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중국에서 음악 등 카피라이트 사업을 하시려면 The No.1 Rule For Music Startups: Not to Tell People You Are Funded 본문

Insight & Wisdom

중국에서 음악 등 카피라이트 사업을 하시려면 The No.1 Rule For Music Startups: Not to Tell People You Are Funded

eliotshin 2012. 8. 9. 12:49

중국인 에디터(중국 테크노드 운영자)가 쓴 매우 공감이 가는 글이 있어 공유합니다.

중국은 글로벌스탠다드를 따라가지 않습니다. 중국만의 방식, 중국만의 비즈니스 관행이 있습니다.

참조하시면 좋을거 같습니다...

핵심은, 처음엔 카피라이트를 사지 않고 비즈니스를 시작하고

일정 회원이 확보되고 펀딩 등을 통해 기업 자금이 조달되면

소문을 들은 음원사들이 협상을 걸어오게 됩니다. 소송이 먼저가 아니라 협상입니다...^^

The No.1 Rule For Music Startups: Not to Tell People You Are Funded

Starting a startup then getting funded is always a good news to share with the public (You may not want to reveal the exact amount of the funding, though). But for music startups, at least in China, the fundraising status seems a highly classified information.

No.1 rule: don’t tell people you are funded, which is what I’ve been told by several music startups.

The reason sounds simple. Usually startups when they starts don’t have money to pay for the license fee, so most startups have to play with the pirated music content. The music publishers know that they will get little or even nothing if they sue the startups for copyright infringement. But if they know you have extra money in pocket, they will not let you walk away easily. “The licensing fee is now an important revenue source in digital music industry.” a startup founder, who has years of experience in music industry and recently founded a mobile music service, said so.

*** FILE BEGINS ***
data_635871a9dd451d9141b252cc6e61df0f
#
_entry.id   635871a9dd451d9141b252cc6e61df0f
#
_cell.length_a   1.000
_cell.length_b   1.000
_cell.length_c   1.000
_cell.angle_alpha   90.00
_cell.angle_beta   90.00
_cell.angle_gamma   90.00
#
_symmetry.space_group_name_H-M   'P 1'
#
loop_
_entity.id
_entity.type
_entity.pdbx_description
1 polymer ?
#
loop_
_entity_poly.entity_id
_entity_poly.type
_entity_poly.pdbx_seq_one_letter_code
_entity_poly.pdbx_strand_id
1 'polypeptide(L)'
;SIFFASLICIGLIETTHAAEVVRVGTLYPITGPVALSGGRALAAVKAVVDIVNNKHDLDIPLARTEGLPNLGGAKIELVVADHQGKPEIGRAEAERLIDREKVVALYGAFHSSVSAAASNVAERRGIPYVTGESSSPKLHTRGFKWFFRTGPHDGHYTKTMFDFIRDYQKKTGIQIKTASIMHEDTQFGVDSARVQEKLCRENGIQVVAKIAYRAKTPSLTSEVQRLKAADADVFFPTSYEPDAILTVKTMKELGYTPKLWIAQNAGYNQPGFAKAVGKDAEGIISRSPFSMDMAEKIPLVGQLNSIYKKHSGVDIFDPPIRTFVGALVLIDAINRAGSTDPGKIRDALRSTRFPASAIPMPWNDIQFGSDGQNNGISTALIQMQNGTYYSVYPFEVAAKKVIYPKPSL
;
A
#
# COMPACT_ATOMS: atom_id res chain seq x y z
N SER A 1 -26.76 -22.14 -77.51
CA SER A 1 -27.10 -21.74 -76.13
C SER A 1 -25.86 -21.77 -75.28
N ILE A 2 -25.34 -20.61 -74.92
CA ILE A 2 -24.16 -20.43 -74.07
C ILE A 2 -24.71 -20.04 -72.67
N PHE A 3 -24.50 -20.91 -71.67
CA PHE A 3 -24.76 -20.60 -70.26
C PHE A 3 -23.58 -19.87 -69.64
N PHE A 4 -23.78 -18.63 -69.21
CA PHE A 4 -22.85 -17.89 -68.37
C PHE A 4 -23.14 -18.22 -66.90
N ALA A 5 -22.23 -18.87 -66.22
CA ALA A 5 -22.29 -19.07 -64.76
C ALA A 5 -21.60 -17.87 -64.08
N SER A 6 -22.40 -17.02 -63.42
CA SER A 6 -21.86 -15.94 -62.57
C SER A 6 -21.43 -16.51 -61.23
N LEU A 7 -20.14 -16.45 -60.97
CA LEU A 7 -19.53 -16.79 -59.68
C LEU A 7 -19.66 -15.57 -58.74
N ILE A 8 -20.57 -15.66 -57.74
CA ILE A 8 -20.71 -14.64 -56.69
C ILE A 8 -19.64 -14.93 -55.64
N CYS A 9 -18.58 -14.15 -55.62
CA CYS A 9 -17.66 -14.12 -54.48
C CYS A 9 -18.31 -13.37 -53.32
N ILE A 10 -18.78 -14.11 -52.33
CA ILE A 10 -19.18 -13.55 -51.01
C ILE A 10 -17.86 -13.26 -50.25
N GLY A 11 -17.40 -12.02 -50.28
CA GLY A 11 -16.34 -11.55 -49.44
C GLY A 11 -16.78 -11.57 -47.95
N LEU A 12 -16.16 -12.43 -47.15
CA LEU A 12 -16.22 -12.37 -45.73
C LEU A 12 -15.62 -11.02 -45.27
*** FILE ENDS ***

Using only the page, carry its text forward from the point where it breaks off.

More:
People love digital music and look forward to using new music service, but the copyright licensing is killing the startups who want to innovate. In China, I heard that Xiami, a very popular online music site is burning out of money. And another ‘good’ example of this is 9sky which might be the first online music site. 9sky was founded in 1999 and started as a free pirated music download site. The company actually was doing quite well when playing non-licenced content (good revenue from ringtone download etc). Ever since it raised some venture capitals they started paying a significantly huge amount of licencing fee to the publishers, things are changed. A large portion of capital raised went to the publishers. Copyrighted music is good, but it also brings a huge burden to the company.

And maybe this is not just about China. GigaOM recently reported that the music service is killed by license costs.

Online digital music service is expecting that users can pay to cover some costs for the licensing, but in China this is no working. Catherine Leung, the ex-general manager of Baidu Music Entertainment dept. is right: For the music entrepreneurs, China is still in a “Wild Wild East” state.

The digital music industry has a bright future, we know that, but how far is it?

 - by LU GANG